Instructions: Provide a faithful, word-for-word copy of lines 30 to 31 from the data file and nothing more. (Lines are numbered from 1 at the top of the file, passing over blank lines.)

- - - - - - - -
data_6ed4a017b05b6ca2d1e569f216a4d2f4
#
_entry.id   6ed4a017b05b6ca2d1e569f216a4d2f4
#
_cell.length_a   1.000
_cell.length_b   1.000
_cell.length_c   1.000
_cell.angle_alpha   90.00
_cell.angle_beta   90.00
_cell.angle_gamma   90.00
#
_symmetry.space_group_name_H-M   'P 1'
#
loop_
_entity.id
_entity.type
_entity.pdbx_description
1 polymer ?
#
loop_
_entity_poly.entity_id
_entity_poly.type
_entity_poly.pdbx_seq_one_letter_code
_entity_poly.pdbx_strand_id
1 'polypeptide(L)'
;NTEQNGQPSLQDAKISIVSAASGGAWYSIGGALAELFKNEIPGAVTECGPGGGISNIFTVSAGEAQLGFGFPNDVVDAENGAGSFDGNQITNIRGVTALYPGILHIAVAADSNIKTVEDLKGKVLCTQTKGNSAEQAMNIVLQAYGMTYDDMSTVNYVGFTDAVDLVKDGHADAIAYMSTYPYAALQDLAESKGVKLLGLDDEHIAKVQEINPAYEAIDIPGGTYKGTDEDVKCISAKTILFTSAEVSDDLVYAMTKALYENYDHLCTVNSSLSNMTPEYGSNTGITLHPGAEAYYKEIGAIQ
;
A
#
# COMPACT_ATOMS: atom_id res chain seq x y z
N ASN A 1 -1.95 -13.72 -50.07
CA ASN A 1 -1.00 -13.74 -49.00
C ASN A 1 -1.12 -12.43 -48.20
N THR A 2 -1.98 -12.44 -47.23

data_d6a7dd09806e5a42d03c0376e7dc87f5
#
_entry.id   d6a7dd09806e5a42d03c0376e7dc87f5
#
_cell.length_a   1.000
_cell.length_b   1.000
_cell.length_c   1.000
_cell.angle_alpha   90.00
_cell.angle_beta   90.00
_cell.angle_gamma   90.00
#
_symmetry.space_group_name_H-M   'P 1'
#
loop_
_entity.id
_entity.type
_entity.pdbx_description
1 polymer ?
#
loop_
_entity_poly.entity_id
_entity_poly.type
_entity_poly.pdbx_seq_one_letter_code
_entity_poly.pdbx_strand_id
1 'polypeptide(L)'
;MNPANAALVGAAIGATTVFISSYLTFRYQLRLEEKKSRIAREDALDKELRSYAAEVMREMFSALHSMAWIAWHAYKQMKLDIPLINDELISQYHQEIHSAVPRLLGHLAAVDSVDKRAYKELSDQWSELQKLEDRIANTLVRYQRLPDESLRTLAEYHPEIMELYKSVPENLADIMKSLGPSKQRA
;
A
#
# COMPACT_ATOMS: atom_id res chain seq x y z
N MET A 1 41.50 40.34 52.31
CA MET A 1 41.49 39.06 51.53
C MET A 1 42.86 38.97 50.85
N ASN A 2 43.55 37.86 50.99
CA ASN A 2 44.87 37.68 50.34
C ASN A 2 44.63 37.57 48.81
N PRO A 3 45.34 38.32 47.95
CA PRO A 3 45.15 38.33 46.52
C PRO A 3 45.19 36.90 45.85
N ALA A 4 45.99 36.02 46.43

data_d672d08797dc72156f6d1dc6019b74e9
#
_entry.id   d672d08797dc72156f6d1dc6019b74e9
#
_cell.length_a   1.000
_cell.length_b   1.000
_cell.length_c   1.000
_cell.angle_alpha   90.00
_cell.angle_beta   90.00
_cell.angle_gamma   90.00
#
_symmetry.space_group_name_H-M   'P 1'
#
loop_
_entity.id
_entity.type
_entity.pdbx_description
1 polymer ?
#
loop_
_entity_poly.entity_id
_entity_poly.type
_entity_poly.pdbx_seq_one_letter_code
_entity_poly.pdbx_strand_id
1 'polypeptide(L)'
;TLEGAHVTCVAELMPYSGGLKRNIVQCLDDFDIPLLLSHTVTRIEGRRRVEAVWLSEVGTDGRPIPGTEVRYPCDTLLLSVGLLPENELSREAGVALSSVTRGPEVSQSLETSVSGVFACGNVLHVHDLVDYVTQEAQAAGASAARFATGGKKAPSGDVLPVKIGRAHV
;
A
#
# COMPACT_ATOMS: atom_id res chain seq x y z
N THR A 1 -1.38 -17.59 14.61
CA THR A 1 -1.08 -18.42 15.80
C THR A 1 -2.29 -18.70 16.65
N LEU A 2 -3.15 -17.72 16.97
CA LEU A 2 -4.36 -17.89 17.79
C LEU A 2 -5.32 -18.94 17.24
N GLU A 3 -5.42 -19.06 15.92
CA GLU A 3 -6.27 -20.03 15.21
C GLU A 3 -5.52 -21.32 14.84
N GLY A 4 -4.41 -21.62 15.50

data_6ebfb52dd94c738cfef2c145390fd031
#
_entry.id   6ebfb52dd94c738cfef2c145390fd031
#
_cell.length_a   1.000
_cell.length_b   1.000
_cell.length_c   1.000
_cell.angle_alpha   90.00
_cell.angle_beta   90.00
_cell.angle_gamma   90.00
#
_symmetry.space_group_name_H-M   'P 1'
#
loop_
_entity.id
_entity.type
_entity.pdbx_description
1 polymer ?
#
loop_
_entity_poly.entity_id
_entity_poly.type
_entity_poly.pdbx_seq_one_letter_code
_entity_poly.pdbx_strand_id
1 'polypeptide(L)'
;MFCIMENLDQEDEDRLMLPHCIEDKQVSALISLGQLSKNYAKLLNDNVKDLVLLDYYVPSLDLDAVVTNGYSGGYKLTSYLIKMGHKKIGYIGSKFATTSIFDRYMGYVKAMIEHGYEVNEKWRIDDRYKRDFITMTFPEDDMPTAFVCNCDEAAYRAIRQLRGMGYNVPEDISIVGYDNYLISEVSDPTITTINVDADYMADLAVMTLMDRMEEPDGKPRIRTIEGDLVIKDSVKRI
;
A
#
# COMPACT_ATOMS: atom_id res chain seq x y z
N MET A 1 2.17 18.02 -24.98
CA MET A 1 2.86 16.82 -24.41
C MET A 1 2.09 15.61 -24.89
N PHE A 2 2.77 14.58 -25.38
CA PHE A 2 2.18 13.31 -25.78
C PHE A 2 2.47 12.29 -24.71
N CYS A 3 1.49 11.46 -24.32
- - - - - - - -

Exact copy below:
# COMPACT_ATOMS: atom_id res chain seq x y z
N ASN A 1 -1.95 -13.72 -50.07